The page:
His first official act was, however, dramatic and propitious. Since he needed a clean slate on which to write, he announced to his subjects the immediate repeal of all existing law, of whatever kind. He then set about drafting a new code. Unfortunately, trained as a lonely property developer, his education had been very defective. In particular, he found himself incapable of making even the simplest generalisations. Though not lacking in confidence when it came to deciding specific controversies, the effort to give articulate reasons for any conclusion strained his capacities to the breaking point.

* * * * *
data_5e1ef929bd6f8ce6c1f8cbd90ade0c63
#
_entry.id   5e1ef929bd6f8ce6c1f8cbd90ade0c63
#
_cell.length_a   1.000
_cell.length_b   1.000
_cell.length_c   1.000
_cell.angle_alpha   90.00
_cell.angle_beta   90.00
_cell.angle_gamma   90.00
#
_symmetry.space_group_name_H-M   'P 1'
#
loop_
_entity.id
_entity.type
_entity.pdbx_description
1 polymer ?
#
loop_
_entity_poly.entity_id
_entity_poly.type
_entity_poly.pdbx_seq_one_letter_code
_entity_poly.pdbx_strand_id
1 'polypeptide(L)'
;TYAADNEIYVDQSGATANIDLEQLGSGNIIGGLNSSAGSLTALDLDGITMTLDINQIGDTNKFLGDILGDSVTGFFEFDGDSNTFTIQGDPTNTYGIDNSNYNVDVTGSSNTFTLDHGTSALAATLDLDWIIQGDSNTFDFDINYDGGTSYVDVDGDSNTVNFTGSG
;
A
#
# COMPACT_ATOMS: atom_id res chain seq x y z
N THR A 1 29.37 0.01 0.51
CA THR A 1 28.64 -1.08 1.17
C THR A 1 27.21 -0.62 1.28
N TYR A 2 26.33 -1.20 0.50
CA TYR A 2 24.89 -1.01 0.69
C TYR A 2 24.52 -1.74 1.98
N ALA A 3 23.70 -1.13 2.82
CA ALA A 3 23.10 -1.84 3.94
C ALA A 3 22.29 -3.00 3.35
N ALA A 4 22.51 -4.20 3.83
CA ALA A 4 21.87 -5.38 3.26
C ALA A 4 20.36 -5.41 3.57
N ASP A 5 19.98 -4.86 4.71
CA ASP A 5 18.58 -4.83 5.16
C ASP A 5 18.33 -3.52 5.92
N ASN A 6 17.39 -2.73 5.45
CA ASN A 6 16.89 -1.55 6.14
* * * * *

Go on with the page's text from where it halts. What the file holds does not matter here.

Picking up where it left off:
Becoming aware of his limitations, Tex gave up the project of a code and announced to his subjects that henceforth he would act as a judge via Twitter in any disputes that might arise among them. In this way under the stimulus of a variety of cases he hoped that his latent powers of generalisation might develop and, proceeding case by case, he would gradually work out a system of rules that could be incorporated in a code. Unfortunately the defects in his education were more deep-seated than he had supposed. The venture failed completely. After he had handed down literally hundreds of fabulous decisions within the confines of 140 characters neither he nor his subjects could detect in those decisions any pattern whatsoever. Such tentatives toward generalisation as were to be found in his opinions only compounded the confusion, for they gave false leads and alternative facts to his subjects and threw his own meagre powers of judgment off balance in the decision of later cases.